Six grand processions are planned for the ceremonies. During the five days, there will also be performances and exhibitions in honour of the late king. The event will be will be one of the most expensive in history with a budget of 3 billion THB. For the millions of Thais who loved the king, this event is very personal and they are eager to contribute to his final goodbye and ceremonies.
The Story of Sanam Luang
Sanam Luang has been a place of central importance for the Thai people for centuries. Sanam Luang is Thai for “royal ground”, and it is a place where the King performs state ceremonies. In the past, Sanam Luang was an open field located adjacent to the Grand Palace. It has been used as a site for the cremation of kings, queens and nobility since the reign of King Rama 1.
During the reign of King Rama III, the King wished to demonstrate that Thailand was such a fertile, flourishing country that even the area in front of the Grand Palace could be cultivated. Sanam Luang was then a normal plot of land, used for growing rice. When there was a Royal Funeral, it would be smoothed over to prepare for the event. During the reign of King Rama IV, when the ground was still used for farming, King Rama IV changed its official name from Thong Phra Meru to Thung Sanam Luang. Sanam Luang has been used as the cremation ground for all of Thailand’s kings and Royal Family members except for King Rama VII, who died in England. Mythical creatures, angels and gods are coming to life at Sanam Luang, thanks to the tireless, devout and often volunteer work of artists and craftsmen. They are building a monument for a single moment: the cremation of a beloved king. More than 100 sculptures and statues will be placed inside a crematorium complex. “This event has brought together talented artists from across the country to create the most amazing art pieces for the late king,” said painter Charoen Marboot. “Many (artists) here are loyal and faithful to the late king,” said Surathkij Pheeraphongsil, a director of the Fine Arts Department. “Nobody complains about difficulties or about being tired because the late king endured more than us.” For 23-year-old Waritha Songtua, a recent art graduate. “As a Thai who has ability in art, I can use it to give back to the country, because to conserve art and culture is like protecting the nation,” she said.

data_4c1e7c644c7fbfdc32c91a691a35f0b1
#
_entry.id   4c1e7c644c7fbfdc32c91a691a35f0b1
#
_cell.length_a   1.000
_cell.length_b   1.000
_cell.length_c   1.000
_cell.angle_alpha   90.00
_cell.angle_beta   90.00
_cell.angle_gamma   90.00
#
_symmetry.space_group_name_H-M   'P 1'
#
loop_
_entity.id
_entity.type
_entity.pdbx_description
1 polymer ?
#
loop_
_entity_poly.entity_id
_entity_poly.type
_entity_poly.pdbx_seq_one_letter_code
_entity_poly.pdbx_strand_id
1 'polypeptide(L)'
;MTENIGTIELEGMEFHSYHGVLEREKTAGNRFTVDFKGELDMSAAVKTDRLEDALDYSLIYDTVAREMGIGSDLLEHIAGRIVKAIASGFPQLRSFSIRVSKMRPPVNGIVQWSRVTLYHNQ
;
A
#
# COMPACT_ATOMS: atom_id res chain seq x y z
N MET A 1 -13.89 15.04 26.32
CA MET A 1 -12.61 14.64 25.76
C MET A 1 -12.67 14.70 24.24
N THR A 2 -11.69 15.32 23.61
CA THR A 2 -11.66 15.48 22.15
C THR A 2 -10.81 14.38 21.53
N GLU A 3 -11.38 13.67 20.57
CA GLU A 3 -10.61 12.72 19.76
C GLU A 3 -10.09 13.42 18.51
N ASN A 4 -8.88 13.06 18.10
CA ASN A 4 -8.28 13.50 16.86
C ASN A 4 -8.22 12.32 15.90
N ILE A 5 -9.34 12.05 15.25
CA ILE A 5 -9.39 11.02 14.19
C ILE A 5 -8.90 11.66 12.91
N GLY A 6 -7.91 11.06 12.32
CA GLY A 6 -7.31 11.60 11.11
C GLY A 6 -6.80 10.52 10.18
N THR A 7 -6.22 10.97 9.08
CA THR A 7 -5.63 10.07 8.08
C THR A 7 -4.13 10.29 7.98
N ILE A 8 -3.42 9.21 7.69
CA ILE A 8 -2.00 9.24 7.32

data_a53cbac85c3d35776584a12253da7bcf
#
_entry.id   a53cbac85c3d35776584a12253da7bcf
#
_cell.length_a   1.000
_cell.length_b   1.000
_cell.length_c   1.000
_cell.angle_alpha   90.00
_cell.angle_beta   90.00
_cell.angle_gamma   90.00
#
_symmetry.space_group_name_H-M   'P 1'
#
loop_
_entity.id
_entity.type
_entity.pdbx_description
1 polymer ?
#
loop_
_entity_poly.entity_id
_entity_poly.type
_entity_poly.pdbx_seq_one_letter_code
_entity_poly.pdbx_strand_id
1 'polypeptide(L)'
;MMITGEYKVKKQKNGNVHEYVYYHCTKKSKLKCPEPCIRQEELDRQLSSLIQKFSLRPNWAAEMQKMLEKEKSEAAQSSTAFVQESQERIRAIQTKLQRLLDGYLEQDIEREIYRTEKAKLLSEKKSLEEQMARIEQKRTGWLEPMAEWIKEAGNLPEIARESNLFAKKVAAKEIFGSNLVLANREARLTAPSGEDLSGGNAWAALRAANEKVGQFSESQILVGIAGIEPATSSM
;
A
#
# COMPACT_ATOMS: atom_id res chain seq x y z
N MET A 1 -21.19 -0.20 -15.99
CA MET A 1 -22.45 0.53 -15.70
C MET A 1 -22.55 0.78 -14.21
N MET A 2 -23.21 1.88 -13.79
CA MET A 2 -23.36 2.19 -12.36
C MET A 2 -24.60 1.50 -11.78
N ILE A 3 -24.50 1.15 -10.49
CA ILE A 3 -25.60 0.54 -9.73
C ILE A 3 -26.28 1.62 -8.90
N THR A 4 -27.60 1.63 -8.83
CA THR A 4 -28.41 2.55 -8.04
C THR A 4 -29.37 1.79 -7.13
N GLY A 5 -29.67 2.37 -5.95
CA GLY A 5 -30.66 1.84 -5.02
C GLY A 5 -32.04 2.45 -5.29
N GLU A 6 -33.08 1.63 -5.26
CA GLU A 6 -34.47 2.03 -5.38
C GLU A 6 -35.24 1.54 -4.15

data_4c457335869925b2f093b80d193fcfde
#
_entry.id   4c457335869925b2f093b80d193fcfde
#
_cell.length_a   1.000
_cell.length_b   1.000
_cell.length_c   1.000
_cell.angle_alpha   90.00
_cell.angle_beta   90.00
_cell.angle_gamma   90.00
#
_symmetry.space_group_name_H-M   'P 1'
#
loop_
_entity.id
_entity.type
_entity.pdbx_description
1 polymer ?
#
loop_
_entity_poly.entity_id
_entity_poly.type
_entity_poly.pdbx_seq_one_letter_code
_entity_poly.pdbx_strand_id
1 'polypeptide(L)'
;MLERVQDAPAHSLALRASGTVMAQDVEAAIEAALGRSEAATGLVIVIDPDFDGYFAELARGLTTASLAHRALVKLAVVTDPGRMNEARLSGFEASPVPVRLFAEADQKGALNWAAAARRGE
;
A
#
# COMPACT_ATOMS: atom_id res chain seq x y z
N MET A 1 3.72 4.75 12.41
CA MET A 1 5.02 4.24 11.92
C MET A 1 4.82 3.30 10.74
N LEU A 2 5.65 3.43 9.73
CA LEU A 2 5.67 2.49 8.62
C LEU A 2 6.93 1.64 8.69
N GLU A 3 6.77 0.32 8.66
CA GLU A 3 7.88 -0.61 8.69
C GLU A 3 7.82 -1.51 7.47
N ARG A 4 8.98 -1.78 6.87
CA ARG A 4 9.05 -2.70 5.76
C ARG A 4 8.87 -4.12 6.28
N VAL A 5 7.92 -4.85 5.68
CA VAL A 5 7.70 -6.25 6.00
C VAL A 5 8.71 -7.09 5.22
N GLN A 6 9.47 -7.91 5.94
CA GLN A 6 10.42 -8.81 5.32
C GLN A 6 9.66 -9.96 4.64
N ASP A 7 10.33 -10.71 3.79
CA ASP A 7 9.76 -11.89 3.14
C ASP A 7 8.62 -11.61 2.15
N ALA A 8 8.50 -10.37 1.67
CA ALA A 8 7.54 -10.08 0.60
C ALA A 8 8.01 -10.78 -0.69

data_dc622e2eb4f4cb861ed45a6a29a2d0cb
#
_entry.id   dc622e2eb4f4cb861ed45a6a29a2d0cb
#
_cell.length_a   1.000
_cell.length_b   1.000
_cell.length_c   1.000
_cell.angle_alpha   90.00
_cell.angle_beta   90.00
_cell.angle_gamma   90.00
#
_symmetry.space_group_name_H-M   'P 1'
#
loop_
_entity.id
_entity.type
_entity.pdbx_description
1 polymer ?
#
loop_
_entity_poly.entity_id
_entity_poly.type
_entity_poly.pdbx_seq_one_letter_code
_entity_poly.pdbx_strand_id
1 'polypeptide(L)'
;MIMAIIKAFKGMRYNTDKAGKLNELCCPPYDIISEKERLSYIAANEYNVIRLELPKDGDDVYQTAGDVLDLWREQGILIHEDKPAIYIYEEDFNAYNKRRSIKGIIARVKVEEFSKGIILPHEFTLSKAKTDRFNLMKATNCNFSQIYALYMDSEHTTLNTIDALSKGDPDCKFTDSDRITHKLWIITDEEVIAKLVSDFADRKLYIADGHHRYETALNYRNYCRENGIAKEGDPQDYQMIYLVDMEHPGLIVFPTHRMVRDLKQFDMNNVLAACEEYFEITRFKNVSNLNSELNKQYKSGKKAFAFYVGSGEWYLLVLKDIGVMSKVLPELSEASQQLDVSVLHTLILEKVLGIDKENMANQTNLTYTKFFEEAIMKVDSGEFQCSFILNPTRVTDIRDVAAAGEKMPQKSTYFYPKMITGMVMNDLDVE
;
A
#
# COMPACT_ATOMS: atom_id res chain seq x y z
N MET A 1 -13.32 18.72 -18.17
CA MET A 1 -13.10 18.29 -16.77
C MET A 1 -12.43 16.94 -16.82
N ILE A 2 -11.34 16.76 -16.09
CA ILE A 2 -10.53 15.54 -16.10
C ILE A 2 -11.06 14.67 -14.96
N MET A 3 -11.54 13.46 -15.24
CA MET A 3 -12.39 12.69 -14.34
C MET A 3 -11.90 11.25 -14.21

A Focus on the ‘Great Victory’ Chariot